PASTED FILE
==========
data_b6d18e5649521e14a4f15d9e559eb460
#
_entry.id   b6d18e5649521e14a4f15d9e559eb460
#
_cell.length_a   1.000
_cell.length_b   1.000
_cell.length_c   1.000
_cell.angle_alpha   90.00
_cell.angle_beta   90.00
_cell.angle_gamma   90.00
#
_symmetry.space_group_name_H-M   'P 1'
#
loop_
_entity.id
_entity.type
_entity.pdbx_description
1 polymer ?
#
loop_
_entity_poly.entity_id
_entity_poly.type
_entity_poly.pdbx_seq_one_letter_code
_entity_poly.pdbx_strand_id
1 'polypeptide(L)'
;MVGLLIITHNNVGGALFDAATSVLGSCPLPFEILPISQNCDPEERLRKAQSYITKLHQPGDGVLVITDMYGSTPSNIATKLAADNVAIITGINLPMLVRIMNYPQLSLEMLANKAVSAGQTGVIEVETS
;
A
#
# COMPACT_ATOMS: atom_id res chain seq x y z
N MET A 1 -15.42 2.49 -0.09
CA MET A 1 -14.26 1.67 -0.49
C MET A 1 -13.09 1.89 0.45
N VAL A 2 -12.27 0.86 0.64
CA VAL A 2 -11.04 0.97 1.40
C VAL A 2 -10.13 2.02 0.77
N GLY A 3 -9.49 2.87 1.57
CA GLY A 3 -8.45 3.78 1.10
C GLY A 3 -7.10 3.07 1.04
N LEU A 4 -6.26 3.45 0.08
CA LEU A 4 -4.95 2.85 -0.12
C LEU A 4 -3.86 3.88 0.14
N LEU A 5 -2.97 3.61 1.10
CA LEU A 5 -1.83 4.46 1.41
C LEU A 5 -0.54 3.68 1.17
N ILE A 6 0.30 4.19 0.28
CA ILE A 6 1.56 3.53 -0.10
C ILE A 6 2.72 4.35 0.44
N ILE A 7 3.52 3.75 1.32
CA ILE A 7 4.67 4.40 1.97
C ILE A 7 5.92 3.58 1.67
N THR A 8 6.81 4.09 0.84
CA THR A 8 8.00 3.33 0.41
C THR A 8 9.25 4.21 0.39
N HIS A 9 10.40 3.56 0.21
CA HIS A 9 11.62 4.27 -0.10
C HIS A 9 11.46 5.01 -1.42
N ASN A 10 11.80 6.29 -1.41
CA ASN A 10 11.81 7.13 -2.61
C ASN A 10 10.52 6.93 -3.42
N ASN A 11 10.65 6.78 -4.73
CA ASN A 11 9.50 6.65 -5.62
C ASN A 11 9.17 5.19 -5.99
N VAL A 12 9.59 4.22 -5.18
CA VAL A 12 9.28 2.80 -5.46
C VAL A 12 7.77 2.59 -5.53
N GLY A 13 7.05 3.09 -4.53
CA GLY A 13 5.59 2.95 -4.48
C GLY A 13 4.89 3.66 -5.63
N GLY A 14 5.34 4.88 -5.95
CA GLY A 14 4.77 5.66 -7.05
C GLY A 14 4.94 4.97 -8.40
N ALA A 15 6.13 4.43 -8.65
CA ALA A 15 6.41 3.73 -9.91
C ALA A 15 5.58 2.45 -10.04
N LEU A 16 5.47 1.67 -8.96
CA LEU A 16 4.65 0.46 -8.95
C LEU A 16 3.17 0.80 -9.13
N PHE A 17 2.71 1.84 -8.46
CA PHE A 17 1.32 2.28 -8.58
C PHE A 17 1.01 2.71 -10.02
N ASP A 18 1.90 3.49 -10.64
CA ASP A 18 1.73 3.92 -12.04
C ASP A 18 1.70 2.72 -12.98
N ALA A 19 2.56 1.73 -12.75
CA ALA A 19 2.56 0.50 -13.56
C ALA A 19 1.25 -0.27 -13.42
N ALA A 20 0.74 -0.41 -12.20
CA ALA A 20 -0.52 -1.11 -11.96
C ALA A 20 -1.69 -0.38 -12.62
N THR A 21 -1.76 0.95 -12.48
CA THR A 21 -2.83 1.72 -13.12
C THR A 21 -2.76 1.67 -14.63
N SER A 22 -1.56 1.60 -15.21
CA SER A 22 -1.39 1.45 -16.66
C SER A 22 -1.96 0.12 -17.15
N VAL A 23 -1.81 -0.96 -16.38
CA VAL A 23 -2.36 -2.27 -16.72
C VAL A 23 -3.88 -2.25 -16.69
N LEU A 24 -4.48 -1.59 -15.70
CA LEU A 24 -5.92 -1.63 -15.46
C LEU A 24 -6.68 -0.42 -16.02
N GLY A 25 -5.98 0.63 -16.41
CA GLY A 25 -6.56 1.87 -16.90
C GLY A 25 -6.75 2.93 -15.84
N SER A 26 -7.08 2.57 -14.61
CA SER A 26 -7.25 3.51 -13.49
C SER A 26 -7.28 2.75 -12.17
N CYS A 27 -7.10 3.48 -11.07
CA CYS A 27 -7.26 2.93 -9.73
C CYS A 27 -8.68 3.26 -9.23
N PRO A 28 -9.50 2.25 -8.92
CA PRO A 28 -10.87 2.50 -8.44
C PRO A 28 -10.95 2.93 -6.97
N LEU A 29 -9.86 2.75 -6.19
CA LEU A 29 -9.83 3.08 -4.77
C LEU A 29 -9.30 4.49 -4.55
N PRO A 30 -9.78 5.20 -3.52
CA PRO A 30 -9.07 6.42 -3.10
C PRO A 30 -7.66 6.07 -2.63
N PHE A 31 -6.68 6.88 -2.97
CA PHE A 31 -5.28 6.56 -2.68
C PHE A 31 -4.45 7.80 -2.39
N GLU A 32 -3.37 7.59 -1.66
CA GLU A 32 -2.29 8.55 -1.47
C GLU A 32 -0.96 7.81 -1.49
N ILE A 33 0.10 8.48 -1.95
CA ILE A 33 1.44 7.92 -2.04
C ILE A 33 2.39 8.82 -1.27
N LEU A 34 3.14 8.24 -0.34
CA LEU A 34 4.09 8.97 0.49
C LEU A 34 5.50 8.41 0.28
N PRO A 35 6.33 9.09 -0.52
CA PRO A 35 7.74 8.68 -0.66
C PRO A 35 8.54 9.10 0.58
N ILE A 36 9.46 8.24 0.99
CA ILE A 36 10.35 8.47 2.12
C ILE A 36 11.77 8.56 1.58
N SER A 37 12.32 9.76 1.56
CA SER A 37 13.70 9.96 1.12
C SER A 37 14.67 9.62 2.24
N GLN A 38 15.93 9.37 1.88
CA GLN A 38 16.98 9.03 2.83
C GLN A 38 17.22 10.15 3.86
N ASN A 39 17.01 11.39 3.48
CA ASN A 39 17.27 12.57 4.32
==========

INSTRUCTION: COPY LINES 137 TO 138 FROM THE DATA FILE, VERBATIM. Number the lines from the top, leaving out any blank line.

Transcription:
CA ILE A 36 10.35 8.47 2.12
C ILE A 36 11.77 8.56 1.58